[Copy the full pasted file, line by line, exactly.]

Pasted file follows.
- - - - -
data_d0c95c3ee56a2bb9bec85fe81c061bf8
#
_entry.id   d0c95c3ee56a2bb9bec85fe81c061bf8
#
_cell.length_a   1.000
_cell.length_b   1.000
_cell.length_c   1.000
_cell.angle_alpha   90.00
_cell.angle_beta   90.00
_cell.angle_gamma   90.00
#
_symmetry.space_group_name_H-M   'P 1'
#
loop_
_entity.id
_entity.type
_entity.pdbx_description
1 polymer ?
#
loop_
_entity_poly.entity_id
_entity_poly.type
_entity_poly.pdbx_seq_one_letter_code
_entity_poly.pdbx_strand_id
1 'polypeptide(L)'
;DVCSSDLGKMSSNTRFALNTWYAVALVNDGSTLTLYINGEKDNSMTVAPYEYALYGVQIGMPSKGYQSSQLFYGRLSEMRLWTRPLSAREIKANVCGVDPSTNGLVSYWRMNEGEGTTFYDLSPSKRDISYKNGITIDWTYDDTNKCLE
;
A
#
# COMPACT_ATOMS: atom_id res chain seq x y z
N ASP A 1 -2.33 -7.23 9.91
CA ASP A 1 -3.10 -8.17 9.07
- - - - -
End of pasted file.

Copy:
data_d0c95c3ee56a2bb9bec85fe81c061bf8
#
_entry.id   d0c95c3ee56a2bb9bec85fe81c061bf8
#
_cell.length_a   1.000
_cell.length_b   1.000
_cell.length_c   1.000
_cell.angle_alpha   90.00
_cell.angle_beta   90.00
_cell.angle_gamma   90.00
#
_symmetry.space_group_name_H-M   'P 1'
#
loop_
_entity.id
_entity.type
_entity.pdbx_description
1 polymer ?
#
loop_
_entity_poly.entity_id
_entity_poly.type
_entity_poly.pdbx_seq_one_letter_code
_entity_poly.pdbx_strand_id
1 'polypeptide(L)'
;DVCSSDLGKMSSNTRFALNTWYAVALVNDGSTLTLYINGEKDNSMTVAPYEYALYGVQIGMPSKGYQSSQLFYGRLSEMRLWTRPLSAREIKANVCGVDPSTNGLVSYWRMNEGEGTTFYDLSPSKRDISYKNGITIDWTYDDTNKCLE
;
A
#
# COMPACT_ATOMS: atom_id res chain seq x y z
N ASP A 1 -2.33 -7.23 9.91
CA ASP A 1 -3.10 -8.17 9.07